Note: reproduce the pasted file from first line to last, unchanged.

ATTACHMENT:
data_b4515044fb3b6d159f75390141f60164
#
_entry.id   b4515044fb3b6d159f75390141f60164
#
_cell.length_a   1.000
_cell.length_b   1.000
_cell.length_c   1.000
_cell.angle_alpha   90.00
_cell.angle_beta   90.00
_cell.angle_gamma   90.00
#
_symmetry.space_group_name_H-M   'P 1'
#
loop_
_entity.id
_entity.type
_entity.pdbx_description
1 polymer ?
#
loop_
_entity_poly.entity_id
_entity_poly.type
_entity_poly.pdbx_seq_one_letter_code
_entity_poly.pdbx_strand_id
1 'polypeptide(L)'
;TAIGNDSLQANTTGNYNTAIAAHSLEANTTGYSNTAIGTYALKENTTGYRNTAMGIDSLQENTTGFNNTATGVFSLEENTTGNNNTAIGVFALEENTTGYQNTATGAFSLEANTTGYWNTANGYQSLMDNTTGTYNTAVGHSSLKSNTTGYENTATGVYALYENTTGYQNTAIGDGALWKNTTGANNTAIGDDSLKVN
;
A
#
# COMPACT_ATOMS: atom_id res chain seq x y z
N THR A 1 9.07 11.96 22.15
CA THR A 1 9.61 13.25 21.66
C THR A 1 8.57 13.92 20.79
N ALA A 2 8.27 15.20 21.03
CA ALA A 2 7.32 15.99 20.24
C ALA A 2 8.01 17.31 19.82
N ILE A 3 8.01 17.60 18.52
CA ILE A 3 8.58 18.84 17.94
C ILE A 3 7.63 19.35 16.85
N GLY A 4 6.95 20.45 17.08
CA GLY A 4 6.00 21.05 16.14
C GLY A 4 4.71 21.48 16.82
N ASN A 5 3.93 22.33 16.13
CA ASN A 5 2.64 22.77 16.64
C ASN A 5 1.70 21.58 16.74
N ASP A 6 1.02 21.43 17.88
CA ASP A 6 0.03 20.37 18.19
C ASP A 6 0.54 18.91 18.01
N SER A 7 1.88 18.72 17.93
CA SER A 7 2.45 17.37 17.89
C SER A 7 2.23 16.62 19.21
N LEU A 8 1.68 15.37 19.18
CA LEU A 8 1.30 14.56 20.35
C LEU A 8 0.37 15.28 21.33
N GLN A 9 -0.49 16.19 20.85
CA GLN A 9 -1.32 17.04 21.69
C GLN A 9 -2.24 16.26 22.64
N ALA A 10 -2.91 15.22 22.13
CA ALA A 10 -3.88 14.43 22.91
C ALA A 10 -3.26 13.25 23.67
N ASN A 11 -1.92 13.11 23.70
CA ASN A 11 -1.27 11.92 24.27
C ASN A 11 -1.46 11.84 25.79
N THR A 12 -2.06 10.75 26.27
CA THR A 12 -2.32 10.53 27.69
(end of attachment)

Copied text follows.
data_b4515044fb3b6d159f75390141f60164
#
_entry.id   b4515044fb3b6d159f75390141f60164
#
_cell.length_a   1.000
_cell.length_b   1.000
_cell.length_c   1.000
_cell.angle_alpha   90.00
_cell.angle_beta   90.00
_cell.angle_gamma   90.00
#
_symmetry.space_group_name_H-M   'P 1'
#
loop_
_entity.id
_entity.type
_entity.pdbx_description
1 polymer ?
#
loop_
_entity_poly.entity_id
_entity_poly.type
_entity_poly.pdbx_seq_one_letter_code
_entity_poly.pdbx_strand_id
1 'polypeptide(L)'
;TAIGNDSLQANTTGNYNTAIAAHSLEANTTGYSNTAIGTYALKENTTGYRNTAMGIDSLQENTTGFNNTATGVFSLEENTTGNNNTAIGVFALEENTTGYQNTATGAFSLEANTTGYWNTANGYQSLMDNTTGTYNTAVGHSSLKSNTTGYENTATGVYALYENTTGYQNTAIGDGALWKNTTGANNTAIGDDSLKVN
;
A
#
# COMPACT_ATOMS: atom_id res chain seq x y z
N THR A 1 9.07 11.96 22.15
CA THR A 1 9.61 13.25 21.66
C THR A 1 8.57 13.92 20.79
N ALA A 2 8.27 15.20 21.03
CA ALA A 2 7.32 15.99 20.24
C ALA A 2 8.01 17.31 19.82
N ILE A 3 8.01 17.60 18.52
CA ILE A 3 8.58 18.84 17.94
C ILE A 3 7.63 19.35 16.85
N GLY A 4 6.95 20.45 17.08
CA GLY A 4 6.00 21.05 16.14
C GLY A 4 4.71 21.48 16.82
N ASN A 5 3.93 22.33 16.13
CA ASN A 5 2.64 22.77 16.64
C ASN A 5 1.70 21.58 16.74
N ASP A 6 1.02 21.43 17.88
CA ASP A 6 0.03 20.37 18.19
C ASP A 6 0.54 18.91 18.01
N SER A 7 1.88 18.72 17.93
CA SER A 7 2.45 17.37 17.89
C SER A 7 2.23 16.62 19.21
N LEU A 8 1.68 15.37 19.18
CA LEU A 8 1.30 14.56 20.35
C LEU A 8 0.37 15.28 21.33
N GLN A 9 -0.49 16.19 20.85
CA GLN A 9 -1.32 17.04 21.69
C GLN A 9 -2.24 16.26 22.64
N ALA A 10 -2.91 15.22 22.13
CA ALA A 10 -3.88 14.43 22.91
C ALA A 10 -3.26 13.25 23.67
N ASN A 11 -1.92 13.11 23.70
CA ASN A 11 -1.27 11.92 24.27
C ASN A 11 -1.46 11.84 25.79
N THR A 12 -2.06 10.75 26.27
CA THR A 12 -2.32 10.53 27.69